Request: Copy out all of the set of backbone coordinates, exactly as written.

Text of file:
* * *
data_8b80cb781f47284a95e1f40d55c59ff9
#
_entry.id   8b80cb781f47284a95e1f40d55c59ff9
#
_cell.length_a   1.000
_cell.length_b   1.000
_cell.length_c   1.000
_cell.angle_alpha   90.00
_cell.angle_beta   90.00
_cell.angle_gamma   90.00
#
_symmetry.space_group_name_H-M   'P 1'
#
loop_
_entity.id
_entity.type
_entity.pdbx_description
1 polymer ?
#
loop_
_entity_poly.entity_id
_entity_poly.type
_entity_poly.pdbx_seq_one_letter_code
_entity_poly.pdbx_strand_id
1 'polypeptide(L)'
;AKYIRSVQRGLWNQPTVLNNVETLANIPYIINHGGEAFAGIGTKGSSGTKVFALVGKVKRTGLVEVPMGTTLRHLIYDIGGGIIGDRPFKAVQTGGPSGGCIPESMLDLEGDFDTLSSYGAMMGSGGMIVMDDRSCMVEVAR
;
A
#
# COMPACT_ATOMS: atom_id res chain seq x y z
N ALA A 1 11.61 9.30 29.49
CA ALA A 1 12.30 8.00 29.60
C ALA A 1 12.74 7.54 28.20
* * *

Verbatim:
data_8b80cb781f47284a95e1f40d55c59ff9
#
_entry.id   8b80cb781f47284a95e1f40d55c59ff9
#
_cell.length_a   1.000
_cell.length_b   1.000
_cell.length_c   1.000
_cell.angle_alpha   90.00
_cell.angle_beta   90.00
_cell.angle_gamma   90.00
#
_symmetry.space_group_name_H-M   'P 1'
#
loop_
_entity.id
_entity.type
_entity.pdbx_description
1 polymer ?
#
loop_
_entity_poly.entity_id
_entity_poly.type
_entity_poly.pdbx_seq_one_letter_code
_entity_poly.pdbx_strand_id
1 'polypeptide(L)'
;AKYIRSVQRGLWNQPTVLNNVETLANIPYIINHGGEAFAGIGTKGSSGTKVFALVGKVKRTGLVEVPMGTTLRHLIYDIGGGIIGDRPFKAVQTGGPSGGCIPESMLDLEGDFDTLSSYGAMMGSGGMIVMDDRSCMVEVAR
;
A
#
# COMPACT_ATOMS: atom_id res chain seq x y z
N ALA A 1 11.61 9.30 29.49
CA ALA A 1 12.30 8.00 29.60
C ALA A 1 12.74 7.54 28.20